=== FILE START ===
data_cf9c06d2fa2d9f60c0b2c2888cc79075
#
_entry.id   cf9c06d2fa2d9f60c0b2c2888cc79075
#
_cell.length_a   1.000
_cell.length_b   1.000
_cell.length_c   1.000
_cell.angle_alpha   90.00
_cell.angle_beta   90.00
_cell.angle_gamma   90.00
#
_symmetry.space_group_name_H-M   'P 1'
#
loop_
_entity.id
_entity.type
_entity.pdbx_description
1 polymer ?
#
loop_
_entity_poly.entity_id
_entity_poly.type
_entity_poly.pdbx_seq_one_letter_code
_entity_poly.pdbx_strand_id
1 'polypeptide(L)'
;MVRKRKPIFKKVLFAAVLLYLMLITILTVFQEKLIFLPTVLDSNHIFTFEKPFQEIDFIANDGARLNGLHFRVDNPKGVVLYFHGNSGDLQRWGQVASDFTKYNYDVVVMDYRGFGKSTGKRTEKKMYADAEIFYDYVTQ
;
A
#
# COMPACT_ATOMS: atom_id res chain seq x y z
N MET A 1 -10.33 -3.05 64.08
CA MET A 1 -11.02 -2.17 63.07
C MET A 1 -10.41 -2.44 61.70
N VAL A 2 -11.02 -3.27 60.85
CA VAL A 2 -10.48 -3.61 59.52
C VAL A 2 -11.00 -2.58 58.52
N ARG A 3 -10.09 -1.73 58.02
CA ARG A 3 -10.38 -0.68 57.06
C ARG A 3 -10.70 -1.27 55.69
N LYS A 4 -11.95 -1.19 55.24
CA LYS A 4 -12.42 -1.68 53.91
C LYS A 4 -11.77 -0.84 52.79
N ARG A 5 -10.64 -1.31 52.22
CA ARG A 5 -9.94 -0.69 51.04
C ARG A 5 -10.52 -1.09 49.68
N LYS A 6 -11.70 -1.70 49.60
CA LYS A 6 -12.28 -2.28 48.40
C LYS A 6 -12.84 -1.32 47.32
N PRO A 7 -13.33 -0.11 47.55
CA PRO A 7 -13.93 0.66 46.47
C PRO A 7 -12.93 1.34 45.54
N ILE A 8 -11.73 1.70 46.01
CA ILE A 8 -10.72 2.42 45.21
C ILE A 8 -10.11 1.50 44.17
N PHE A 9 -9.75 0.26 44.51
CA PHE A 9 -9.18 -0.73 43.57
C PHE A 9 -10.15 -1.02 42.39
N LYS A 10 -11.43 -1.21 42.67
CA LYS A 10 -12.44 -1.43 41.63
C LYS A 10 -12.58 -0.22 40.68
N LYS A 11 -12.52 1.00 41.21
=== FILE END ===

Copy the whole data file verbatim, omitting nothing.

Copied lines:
data_cf9c06d2fa2d9f60c0b2c2888cc79075
#
_entry.id   cf9c06d2fa2d9f60c0b2c2888cc79075
#
_cell.length_a   1.000
_cell.length_b   1.000
_cell.length_c   1.000
_cell.angle_alpha   90.00
_cell.angle_beta   90.00
_cell.angle_gamma   90.00
#
_symmetry.space_group_name_H-M   'P 1'
#
loop_
_entity.id
_entity.type
_entity.pdbx_description
1 polymer ?
#
loop_
_entity_poly.entity_id
_entity_poly.type
_entity_poly.pdbx_seq_one_letter_code
_entity_poly.pdbx_strand_id
1 'polypeptide(L)'
;MVRKRKPIFKKVLFAAVLLYLMLITILTVFQEKLIFLPTVLDSNHIFTFEKPFQEIDFIANDGARLNGLHFRVDNPKGVVLYFHGNSGDLQRWGQVASDFTKYNYDVVVMDYRGFGKSTGKRTEKKMYADAEIFYDYVTQ
;
A
#
# COMPACT_ATOMS: atom_id res chain seq x y z
N MET A 1 -10.33 -3.05 64.08
CA MET A 1 -11.02 -2.17 63.07
C MET A 1 -10.41 -2.44 61.70
N VAL A 2 -11.02 -3.27 60.85
CA VAL A 2 -10.48 -3.61 59.52
C VAL A 2 -11.00 -2.58 58.52
N ARG A 3 -10.09 -1.73 58.02
CA ARG A 3 -10.38 -0.68 57.06
C ARG A 3 -10.70 -1.27 55.69
N LYS A 4 -11.95 -1.19 55.24
CA LYS A 4 -12.42 -1.68 53.91
C LYS A 4 -11.77 -0.84 52.79
N ARG A 5 -10.64 -1.31 52.22
CA ARG A 5 -9.94 -0.69 51.04
C ARG A 5 -10.52 -1.09 49.68
N LYS A 6 -11.70 -1.70 49.60
CA LYS A 6 -12.28 -2.28 48.40
C LYS A 6 -12.84 -1.32 47.32
N PRO A 7 -13.33 -0.11 47.55
CA PRO A 7 -13.93 0.66 46.47
C PRO A 7 -12.93 1.34 45.54
N ILE A 8 -11.73 1.70 46.01
CA ILE A 8 -10.72 2.42 45.21
C ILE A 8 -10.11 1.50 44.17
N PHE A 9 -9.75 0.26 44.51
CA PHE A 9 -9.18 -0.73 43.57
C PHE A 9 -10.15 -1.02 42.39
N LYS A 10 -11.43 -1.21 42.67
CA LYS A 10 -12.44 -1.43 41.63
C LYS A 10 -12.58 -0.22 40.68
N LYS A 11 -12.52 1.00 41.21